Dragged Across Concrete ★★★★

2019: The Pieper Review -- Film #197 (3/27/2019)

S. Craig Zahler has a difficult aesthetic to pin down. Ever since 2015's horror-western Bone Tomahawk brought the writer-director into the collective film buff consciousness, Zahler has taken over as the reigning king of high quality 2010s B-movies. Bone Tomahawk proved his mastery over the great drive-in genres and 2017's Brawl in Cell Block 99 singlehandedly resurrected Vince Vaughn's career simultaneously proving that Zahler could coax career-best performances from seasoned actors. Dragged Across Concrete is Zahler's best film to date, but, as previously stated, it is still difficult to pin down what makes Zahler's filmmaking so compelling.

SCZ's cinematography and editing have a Woody Allen-esque lack of stylization. The pacing and action can have a deliberateness halfway between Robert Bresson and Michael Mann. The dialogue sizzles like it was written by Tarantino's half-brother with an occasionally higher inclination for big thesaurus-buster-outer words. And yet, these comparisons are still missing what makes Zahler stand out in the wide, post-90s sea of the exploitation genre: Unlike his recent forebearers and contemporaries, Zahler imbues his stories with both genre mastery and genuine empathy for his characters.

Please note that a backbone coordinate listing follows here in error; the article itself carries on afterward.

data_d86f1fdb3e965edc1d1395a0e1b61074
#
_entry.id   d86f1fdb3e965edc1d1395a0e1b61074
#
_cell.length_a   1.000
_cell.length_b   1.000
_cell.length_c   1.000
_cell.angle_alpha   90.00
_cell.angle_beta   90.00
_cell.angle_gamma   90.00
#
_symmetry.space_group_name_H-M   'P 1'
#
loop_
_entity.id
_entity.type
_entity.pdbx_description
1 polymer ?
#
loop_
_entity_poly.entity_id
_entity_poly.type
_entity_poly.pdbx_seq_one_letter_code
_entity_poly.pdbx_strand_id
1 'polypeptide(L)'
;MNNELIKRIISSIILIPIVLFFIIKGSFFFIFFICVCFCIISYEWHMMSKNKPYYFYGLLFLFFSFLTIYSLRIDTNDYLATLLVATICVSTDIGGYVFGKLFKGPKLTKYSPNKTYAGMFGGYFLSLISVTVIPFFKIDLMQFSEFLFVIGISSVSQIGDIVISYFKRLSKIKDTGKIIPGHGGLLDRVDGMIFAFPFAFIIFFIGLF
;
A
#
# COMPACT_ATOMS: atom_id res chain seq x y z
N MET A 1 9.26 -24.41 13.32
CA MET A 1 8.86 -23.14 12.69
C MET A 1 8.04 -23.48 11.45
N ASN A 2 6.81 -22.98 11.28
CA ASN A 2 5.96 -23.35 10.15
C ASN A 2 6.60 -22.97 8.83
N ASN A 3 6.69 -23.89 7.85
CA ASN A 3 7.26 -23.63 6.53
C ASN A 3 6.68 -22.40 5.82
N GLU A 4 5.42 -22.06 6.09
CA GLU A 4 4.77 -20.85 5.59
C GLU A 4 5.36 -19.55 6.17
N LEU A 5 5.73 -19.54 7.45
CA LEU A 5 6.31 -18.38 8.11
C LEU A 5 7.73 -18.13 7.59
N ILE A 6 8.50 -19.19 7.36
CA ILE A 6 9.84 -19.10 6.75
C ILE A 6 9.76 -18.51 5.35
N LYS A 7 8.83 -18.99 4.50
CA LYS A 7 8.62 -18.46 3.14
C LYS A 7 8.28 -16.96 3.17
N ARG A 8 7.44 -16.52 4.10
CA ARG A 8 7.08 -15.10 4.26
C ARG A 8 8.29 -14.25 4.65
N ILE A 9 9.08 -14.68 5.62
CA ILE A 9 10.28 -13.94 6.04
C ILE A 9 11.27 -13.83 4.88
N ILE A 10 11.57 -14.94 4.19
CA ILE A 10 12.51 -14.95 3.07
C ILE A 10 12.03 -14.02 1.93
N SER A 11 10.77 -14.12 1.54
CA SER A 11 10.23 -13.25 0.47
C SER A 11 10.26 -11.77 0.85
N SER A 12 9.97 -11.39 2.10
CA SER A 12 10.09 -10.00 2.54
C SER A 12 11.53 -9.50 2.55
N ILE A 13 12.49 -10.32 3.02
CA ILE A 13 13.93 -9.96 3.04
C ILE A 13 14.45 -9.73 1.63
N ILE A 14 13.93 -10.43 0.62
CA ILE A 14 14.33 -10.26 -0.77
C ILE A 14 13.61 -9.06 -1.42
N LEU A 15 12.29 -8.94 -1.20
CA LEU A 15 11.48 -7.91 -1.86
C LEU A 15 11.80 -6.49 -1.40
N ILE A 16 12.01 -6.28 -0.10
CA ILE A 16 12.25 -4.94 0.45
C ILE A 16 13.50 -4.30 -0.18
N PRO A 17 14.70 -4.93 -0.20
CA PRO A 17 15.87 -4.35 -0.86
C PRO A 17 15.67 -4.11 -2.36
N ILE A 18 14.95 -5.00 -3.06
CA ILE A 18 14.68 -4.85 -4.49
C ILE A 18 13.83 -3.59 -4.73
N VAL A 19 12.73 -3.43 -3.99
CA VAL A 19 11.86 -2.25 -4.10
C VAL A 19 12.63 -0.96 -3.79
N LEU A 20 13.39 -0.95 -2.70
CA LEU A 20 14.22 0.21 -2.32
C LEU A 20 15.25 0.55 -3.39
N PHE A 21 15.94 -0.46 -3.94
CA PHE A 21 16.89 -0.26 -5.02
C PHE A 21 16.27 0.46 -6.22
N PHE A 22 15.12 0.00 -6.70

Despite the hardass title, Zahler's empathy is on full display in Dragged Across Concrete. Flashes of it are available in Bone Tomahawk (see those final scenes in the cave) and Brawl in Cell Block 99 (the early stuff in particular), but Dragged Across Concrete makes it into a central theme. We get a glimpse into the lives of cops whose lives have been ravaged by the media in an arguably unfair way, the daughter of one who is constantly assaulted (presumably for being the daughter of a cop), an ex-con with a crippled brother and a desperate mother, and even a bank employee who we soon witness getting robbed at gunpoint. That last one I mentioned, in particular, is a scene that I have never seen in a crime flick. It completely changed the way I look at the genre.

Without getting into too many more plot details, I will say that Dragged Across Concrete is well worth the time of any genre fan, and certainly those who have been following Zahler's budding career. Mel Gibson is perfectly cast, Vaughn delivers solid work once again, Tory Kittles steals the show, and even Michael Jai "Black Dynamite" White gets in on the action. Many critics have complained about the movie being "too long" and they may be right, but I also can't really think of a scene that I would remove from Concrete's two and half-hour running time. If anything, the criticisms are mostly coming from a place of confusion over Zahler's unique pacing and unusually un-sensationalized style. Has Zahler -- without a single wink or hint of camp -- finally ushered the exploitation genre into the realm of high art? With this level of empathy and sincerity, there is certainly a case to be made.

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